The recent drinking water crisis in Newark, New Jersey's largest city, has renewed concerns about the lead-in-water crisis becoming a persistent and widespread problem owing to the nation's aging infrastructure. We exploit a unique natural experiment in Newark, which exogenously exposed some women in the city to higher levels of lead in tap water but not others, to identify a causal effect of prenatal lead exposure on fetal health. Using birth data that contain information on mothers' exact residential addresses, we find robust and consistent evidence that prenatal exposure to lead significantly raises the probability of low birth weight or preterm births by approximately 1.4 to 1.9 percentage points (14-22 percent), and the adverse effects.
Insurance choices are often hard to rationalize by standard theory and frequently appear sub-optimal. A key reason may be that people are unable to map the cost-sharing features of plans to their distribution of financial consequences. We develop and experimentally test a decision aid that provides this mapping to simplify comparisons of plan options. In two experiments mirroring typical health insurance decisions, we find that when people choose plans using standard feature-based information, they violate dominance at high rates. Our distribution-based decision aid substantially reduces dominance violations, and also changes choice patterns in situations where there is no dominant option. Choice patterns under feature-based menus can be mo.
Milton Friedman’s famous 1953 essay, “The case for flexible exchange rates,” deals entirely with advanced nations. An interesting question is what Friedman thought about exchange rate and monetary regimes in emerging economies. In this paper I investigate how his views on the subject evolved through time. I analyze speeches, articles, and interviews. I examine his archives for correspondence and unpublished manuscripts. I show that for him flexible rates were a second best solution for middle income and poor nations. I also analyze Friedman’s role in Chile’s failed attempt, during the Pinochet regime, at using a fixed exchange rate to stabilize the economy and eliminate inflation.
Labor market frictions are crucial for the equity premium in production economies. A dynamic stochastic general equilibrium model with recursive utility, search frictions, and capital accumulation yields a high equity premium of 4.26% per annum, a stock market volatility of 11.8%, and a low average interest rate of 1.59%, while simultaneously retaining plausible business cycle dynamics. The equity premium and stock market volatility are strongly countercyclical, while the interest rate and consumption growth are largely unpredictable. Because of wage inertia, dividends are procyclical despite consumption smoothing via capital investment. The welfare cost of business cycles is huge, 29%.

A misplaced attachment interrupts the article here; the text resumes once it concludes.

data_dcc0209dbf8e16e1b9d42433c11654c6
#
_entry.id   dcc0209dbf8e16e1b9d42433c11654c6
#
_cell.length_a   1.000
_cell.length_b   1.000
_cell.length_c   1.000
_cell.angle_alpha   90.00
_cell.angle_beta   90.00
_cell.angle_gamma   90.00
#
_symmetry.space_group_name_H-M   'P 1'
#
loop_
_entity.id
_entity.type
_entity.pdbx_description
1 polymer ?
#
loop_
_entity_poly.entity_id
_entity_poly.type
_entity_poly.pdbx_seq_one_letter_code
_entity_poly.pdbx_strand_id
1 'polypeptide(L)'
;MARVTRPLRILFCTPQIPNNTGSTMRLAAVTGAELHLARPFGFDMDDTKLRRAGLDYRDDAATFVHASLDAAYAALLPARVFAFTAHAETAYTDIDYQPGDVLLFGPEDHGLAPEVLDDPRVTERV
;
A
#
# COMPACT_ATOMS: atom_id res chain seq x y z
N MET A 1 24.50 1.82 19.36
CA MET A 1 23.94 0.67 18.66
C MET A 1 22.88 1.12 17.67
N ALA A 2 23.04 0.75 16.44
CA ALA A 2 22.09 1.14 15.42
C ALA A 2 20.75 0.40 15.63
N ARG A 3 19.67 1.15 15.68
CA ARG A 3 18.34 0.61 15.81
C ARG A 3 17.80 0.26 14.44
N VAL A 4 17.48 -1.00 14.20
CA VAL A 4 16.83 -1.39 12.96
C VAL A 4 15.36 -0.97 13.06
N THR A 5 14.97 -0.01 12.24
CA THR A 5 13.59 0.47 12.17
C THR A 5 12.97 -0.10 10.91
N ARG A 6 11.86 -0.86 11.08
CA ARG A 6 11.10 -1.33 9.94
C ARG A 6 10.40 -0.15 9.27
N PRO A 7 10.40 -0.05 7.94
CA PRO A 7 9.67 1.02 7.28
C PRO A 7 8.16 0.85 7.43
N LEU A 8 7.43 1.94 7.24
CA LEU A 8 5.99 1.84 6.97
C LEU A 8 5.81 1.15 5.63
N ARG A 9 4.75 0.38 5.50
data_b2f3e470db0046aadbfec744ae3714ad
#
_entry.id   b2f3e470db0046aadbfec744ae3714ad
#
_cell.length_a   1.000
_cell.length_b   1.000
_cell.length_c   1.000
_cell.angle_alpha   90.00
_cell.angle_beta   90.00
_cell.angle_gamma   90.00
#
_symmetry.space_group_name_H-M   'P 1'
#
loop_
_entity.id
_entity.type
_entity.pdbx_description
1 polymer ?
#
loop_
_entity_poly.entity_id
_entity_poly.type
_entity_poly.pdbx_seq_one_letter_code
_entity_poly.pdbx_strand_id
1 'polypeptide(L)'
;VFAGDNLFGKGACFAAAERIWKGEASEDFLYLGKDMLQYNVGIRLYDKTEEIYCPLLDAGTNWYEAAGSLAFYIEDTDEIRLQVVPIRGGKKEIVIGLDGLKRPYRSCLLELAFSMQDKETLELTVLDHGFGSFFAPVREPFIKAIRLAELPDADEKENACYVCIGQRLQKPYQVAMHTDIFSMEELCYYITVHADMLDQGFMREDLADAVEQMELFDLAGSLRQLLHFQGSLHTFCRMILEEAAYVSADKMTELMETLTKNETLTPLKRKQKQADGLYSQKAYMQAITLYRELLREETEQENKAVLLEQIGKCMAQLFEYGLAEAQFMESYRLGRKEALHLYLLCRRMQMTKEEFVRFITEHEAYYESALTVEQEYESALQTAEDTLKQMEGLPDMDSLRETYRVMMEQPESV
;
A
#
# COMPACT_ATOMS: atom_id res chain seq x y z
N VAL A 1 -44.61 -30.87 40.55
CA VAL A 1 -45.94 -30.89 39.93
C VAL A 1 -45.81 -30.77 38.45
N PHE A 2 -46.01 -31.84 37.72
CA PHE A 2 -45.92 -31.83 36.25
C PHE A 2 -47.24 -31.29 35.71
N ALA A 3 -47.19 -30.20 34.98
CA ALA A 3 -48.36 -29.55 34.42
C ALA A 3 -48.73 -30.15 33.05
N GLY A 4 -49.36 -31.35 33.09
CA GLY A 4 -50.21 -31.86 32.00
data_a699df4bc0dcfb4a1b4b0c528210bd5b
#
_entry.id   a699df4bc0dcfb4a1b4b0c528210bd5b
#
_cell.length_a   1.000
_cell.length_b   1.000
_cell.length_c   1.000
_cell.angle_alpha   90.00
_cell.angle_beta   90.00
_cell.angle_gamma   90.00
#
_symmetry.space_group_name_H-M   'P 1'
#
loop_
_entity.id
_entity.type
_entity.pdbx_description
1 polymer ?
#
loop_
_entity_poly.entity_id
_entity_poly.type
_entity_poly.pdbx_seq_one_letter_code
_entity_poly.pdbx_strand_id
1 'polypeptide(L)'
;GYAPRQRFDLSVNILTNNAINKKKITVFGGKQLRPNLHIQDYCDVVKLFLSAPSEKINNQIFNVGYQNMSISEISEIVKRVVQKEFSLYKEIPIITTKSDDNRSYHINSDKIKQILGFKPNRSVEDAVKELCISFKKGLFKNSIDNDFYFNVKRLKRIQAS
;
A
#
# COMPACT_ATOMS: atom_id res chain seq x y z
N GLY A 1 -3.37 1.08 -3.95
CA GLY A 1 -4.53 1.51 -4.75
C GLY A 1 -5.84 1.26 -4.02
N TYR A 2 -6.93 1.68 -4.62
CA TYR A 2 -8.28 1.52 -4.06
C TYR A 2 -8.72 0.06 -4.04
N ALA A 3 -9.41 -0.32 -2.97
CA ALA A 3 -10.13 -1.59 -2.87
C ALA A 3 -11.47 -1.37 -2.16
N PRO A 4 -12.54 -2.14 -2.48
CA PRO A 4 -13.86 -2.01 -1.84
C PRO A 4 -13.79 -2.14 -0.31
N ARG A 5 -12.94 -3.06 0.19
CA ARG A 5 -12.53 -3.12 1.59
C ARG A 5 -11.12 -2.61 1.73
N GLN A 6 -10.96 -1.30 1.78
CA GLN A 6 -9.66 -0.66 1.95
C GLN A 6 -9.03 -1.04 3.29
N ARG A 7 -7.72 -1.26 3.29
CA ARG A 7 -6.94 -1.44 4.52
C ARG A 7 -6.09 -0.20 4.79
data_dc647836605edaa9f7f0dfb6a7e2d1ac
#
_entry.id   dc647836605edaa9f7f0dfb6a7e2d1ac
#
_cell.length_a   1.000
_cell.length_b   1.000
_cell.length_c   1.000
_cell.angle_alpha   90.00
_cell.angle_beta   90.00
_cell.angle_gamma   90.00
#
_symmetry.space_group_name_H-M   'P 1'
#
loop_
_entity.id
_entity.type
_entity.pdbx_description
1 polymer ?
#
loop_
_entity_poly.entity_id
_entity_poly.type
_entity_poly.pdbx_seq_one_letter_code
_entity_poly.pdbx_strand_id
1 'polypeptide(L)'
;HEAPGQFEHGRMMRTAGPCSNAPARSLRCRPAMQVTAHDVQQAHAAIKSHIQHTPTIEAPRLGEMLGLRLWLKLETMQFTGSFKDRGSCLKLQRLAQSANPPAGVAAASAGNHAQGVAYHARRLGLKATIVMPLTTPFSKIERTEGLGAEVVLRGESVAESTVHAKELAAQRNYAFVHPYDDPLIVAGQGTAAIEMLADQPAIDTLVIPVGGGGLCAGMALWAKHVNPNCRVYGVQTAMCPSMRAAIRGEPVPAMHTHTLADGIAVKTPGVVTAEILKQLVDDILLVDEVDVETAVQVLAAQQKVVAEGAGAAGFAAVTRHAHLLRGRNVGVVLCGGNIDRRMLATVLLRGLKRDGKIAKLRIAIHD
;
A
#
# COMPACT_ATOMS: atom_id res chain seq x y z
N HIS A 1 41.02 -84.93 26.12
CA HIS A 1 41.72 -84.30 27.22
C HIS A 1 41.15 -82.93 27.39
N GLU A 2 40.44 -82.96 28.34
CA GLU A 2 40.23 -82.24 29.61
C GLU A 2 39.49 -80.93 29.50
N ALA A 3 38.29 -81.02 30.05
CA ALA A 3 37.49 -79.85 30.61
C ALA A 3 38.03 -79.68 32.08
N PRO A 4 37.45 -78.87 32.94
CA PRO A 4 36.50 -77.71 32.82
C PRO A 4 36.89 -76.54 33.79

What is the impact of granular credit risk on banks and on the economy? We provide the first causal identification of single-name counterparty exposure risk in bank portfolios by applying a new empirical approach on an administrative matched bank-firm dataset from Norway. Exploiting the fat tail properties of the loan share distribution we use a Gabaix and Koijen (2020a,b) granular instrumental variable strategy to show that idiosyncratic borrower risk survives aggregation in banks portfolios. We also find that this granular credit risk spills over from affected banks to firms, decreases investment, and increases the probability of default of non-granular borrowers, thereby sizably affecting the macroeconomy.

Financial Services

Business Issues

Companies - Public

Companies - Venture Funded

Financial Results

Global Markets

Global Risk Factors

Government Agencies

Information Technologies

Job Titles

Legal and Regulatory

Political Entities


Strategic Scenarios



  • Actions
    • Bookmark and Share: Allows you to Bookmark the page for easy future retrieval and sharing with colleagues
    • Email: Opens a pop-up window where you can write a message to the recipient of the email
    • Copy URL: Copies the URL of the requested document for pasting in an email or other document
    • Previous Versions: Only shown if essentially the same document has been republished
  • Saved Searches and Alerts
    • Save your search for later viewing & updates by clicking the blue "Save" button to the right of the search box. 

Click here for more info on Search Results.